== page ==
According to Dr. Baker, his work over the years at various Du Pont facilities caused him to be exposed to asbestos dust and fibers. Dr. Baker testified by deposition that one of his major projects at the Camden plant was the development of a larger, higher capacity spinning cell for spinning Orlon acrylic fiber. The equipment involved in the spinning process was continually reconfigured. Dr. Baker stated he was exposed to insulation material while observing the removal and re-installation of the equipment. He was also exposed to asbestos in other areas of the Camden plant where various equipment changes were taking place. He stated there was always evidence of some dust in the area and he specifically recalled times when his clothes were dusty.

After his daughter was diagnosed with mesothelioma, Dr. Baker came to believe he had exposed his daughter to asbestos through his clothing. He held her as an infant and maintained a close relationship with her as she grew. Janet Murphy testified in her deposition that as a child she was "daddy's little girl." She would crawl into his lap and they would read stories or watch television on a daily basis. When her father came home from work, she would go through his coat pockets looking for mints.

In their motions to dismiss, the respondents asserted the circuit court lacked subject matter jurisdiction over the Murphys' complaint based upon application of the Door Closing Statute. After the receipt of memoranda of law and a hearing, the circuit court granted the motions.

The court stated that since the Murphys were not residents of South Carolina, jurisdiction rested on where the cause of action arose. The court held that a cause of action "arises, accrues, and springs into action only when all of the elements exist and one has a right to seek relief (i.e. a cause of action) based on such elements. Mere threat of future injury is too speculative to support present adjudication." The trial court concluded Janet Murphy's cause of action did not arise until she was diagnosed with mesothelioma in Virginia in 1995. At that point, the final element (i.e. injury) needed for a valid cause of action occurred.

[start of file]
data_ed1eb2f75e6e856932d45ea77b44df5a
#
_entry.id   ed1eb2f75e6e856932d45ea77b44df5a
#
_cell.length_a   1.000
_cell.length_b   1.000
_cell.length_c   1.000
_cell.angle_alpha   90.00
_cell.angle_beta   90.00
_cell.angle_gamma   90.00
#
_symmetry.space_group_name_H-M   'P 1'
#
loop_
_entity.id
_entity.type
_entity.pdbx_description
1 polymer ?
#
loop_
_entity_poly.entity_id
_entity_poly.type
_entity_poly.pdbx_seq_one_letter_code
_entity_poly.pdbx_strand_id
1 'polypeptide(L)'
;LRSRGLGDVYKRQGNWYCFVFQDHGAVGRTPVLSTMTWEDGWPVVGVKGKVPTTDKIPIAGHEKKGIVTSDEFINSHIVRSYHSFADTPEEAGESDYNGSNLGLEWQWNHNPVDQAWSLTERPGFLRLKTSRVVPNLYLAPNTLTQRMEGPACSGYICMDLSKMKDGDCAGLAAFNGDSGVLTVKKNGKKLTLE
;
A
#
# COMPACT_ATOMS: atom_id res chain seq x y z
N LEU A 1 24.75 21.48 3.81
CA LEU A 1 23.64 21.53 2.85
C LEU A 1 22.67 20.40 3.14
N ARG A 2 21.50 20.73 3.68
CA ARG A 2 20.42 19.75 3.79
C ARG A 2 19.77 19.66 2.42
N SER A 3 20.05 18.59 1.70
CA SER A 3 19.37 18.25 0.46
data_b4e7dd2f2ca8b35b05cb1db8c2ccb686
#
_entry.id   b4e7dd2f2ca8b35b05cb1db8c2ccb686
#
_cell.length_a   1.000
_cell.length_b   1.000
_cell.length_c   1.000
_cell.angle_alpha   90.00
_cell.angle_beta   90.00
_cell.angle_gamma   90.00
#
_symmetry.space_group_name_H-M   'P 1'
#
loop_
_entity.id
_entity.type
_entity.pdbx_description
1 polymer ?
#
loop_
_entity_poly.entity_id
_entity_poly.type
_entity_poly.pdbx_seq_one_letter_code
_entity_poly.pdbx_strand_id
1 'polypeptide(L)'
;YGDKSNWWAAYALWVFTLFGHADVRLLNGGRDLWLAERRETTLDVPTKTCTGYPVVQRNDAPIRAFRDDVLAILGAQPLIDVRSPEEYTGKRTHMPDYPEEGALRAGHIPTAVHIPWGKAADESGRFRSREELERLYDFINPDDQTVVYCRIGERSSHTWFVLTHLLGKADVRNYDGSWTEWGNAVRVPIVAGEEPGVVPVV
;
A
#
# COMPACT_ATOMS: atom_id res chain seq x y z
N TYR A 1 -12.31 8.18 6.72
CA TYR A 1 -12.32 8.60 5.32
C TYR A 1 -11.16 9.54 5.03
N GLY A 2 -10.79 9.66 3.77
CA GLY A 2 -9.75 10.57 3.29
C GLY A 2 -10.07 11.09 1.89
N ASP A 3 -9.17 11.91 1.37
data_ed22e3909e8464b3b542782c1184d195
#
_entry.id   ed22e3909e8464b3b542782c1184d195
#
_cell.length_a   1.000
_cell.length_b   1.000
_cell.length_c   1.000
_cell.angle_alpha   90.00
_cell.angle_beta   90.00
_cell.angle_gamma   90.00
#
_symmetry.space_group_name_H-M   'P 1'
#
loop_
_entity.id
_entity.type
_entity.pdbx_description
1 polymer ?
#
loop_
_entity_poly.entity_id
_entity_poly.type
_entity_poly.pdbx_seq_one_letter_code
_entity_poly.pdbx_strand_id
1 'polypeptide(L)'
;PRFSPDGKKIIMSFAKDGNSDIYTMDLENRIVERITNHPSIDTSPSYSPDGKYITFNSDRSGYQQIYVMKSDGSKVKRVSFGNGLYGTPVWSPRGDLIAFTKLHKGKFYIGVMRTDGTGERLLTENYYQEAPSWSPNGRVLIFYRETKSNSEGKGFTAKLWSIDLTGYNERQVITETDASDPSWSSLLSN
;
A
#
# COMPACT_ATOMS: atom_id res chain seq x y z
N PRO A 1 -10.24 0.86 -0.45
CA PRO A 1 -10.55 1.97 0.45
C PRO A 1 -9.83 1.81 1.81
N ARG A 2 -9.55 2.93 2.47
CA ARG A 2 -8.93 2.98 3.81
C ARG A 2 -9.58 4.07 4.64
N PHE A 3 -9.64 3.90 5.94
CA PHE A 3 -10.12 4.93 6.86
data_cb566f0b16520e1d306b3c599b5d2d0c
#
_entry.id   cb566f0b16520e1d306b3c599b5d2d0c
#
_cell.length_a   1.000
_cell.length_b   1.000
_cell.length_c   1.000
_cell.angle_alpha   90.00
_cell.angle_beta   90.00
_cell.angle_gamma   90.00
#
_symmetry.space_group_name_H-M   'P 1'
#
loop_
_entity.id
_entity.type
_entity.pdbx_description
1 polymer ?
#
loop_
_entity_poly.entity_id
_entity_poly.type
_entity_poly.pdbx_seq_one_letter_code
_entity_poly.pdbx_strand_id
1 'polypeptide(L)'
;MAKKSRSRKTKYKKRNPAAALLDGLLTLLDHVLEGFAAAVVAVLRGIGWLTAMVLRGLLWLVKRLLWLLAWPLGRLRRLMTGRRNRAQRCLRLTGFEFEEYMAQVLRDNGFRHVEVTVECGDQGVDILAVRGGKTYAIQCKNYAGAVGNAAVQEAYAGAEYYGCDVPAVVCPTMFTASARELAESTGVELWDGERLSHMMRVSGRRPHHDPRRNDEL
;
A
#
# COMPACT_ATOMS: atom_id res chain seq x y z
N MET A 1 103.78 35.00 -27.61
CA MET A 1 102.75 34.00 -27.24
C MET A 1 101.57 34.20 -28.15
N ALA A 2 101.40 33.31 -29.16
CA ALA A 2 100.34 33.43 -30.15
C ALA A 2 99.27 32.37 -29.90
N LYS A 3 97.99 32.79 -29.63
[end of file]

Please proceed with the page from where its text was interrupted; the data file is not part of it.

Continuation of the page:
This is an appeal from the grant of a motion to dismiss for lack of subject matter jurisdiction. The question of subject matter jurisdiction is a question of law for the court. Woodard v. Westvaco Corp., 315 S.C. 329, 433 S.E.2d 890 (Ct. App. 1993), vacated on other grounds by, 319 S.C. 240, 460 S.E.2d 392 (1995). The court may consider affidavits on a question of law in a jurisdictional motion without converting the motion into one for summary judgment. Baird v. Charleston County, 333 S.C. 519, 511 S.E.2d 69 (1999).



As a preliminary matter, the respondents contend the order of the circuit court is not immediately appealable because the Murphys' claims against one defendant still remain. The trial court did not grant the Rule 12(b)(1),SCRCP, motion with respect to Covil Corporation because it is a South Carolina corporation.